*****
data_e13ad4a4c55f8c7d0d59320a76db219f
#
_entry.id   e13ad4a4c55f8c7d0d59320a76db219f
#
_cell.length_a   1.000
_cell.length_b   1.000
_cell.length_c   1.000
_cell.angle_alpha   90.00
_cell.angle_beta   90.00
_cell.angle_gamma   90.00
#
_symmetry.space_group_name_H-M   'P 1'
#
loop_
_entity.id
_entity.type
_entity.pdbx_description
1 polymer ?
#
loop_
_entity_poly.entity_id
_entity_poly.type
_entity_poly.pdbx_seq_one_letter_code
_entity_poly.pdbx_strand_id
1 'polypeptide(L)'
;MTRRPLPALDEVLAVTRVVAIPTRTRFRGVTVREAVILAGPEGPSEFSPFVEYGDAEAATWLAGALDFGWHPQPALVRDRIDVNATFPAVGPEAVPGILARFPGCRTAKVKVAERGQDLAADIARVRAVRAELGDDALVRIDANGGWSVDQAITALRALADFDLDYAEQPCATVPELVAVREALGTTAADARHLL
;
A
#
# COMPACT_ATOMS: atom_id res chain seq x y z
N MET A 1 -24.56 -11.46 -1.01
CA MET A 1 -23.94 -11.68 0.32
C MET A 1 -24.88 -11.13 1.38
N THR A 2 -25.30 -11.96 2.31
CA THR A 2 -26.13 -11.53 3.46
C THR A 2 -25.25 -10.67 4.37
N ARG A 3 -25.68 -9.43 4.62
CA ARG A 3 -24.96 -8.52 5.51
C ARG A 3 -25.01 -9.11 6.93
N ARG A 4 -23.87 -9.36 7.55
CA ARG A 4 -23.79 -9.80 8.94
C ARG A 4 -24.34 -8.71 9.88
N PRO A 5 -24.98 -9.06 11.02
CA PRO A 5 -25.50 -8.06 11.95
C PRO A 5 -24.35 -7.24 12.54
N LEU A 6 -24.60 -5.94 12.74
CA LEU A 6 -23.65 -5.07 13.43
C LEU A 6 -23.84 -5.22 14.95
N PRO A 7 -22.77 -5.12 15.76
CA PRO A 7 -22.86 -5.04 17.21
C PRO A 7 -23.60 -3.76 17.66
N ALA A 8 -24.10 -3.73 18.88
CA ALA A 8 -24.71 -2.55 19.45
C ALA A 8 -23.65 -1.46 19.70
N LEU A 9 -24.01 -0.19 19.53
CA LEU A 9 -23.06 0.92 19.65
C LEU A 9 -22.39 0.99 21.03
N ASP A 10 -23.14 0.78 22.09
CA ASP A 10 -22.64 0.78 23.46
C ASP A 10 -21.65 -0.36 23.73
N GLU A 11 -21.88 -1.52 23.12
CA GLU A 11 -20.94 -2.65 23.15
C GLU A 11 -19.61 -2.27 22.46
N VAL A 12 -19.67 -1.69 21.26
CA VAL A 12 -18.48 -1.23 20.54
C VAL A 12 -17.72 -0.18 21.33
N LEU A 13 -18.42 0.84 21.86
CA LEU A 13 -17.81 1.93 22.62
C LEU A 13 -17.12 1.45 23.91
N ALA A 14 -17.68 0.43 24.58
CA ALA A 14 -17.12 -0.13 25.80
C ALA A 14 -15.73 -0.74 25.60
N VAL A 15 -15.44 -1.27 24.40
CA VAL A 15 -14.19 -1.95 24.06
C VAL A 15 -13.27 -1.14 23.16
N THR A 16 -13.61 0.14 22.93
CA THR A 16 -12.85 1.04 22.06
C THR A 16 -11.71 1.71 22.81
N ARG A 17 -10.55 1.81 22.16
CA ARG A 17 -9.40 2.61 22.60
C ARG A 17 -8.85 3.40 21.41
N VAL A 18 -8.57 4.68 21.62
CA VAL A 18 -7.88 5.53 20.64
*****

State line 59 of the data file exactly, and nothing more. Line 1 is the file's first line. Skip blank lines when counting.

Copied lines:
CA ASP A 10 -22.64 0.78 23.46